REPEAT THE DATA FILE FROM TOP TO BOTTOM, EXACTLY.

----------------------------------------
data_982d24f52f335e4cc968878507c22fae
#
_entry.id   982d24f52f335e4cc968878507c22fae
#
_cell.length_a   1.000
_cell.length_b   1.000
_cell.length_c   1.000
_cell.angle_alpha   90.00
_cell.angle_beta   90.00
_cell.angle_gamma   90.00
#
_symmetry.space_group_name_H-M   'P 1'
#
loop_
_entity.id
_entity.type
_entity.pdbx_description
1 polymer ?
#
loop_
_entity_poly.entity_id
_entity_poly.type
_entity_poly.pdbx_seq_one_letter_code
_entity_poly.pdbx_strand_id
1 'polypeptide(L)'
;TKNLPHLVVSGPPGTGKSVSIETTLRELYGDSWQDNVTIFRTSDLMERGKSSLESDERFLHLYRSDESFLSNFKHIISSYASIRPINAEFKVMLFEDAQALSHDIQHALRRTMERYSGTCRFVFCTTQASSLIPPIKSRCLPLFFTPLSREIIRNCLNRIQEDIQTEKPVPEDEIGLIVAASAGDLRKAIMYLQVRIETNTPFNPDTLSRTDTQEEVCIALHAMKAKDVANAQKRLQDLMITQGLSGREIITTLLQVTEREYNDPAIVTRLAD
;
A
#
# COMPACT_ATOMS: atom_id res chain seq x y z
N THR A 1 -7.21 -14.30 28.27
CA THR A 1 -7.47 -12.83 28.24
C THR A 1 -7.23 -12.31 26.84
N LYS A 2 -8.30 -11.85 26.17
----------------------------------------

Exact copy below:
data_982d24f52f335e4cc968878507c22fae
#
_entry.id   982d24f52f335e4cc968878507c22fae
#
_cell.length_a   1.000
_cell.length_b   1.000
_cell.length_c   1.000
_cell.angle_alpha   90.00
_cell.angle_beta   90.00
_cell.angle_gamma   90.00
#
_symmetry.space_group_name_H-M   'P 1'
#
loop_
_entity.id
_entity.type
_entity.pdbx_description
1 polymer ?
#
loop_
_entity_poly.entity_id
_entity_poly.type
_entity_poly.pdbx_seq_one_letter_code
_entity_poly.pdbx_strand_id
1 'polypeptide(L)'
;TKNLPHLVVSGPPGTGKSVSIETTLRELYGDSWQDNVTIFRTSDLMERGKSSLESDERFLHLYRSDESFLSNFKHIISSYASIRPINAEFKVMLFEDAQALSHDIQHALRRTMERYSGTCRFVFCTTQASSLIPPIKSRCLPLFFTPLSREIIRNCLNRIQEDIQTEKPVPEDEIGLIVAASAGDLRKAIMYLQVRIETNTPFNPDTLSRTDTQEEVCIALHAMKAKDVANAQKRLQDLMITQGLSGREIITTLLQVTEREYNDPAIVTRLAD
;
A
#
# COMPACT_ATOMS: atom_id res chain seq x y z
N THR A 1 -7.21 -14.30 28.27
CA THR A 1 -7.47 -12.83 28.24
C THR A 1 -7.23 -12.31 26.84
N LYS A 2 -8.30 -11.85 26.17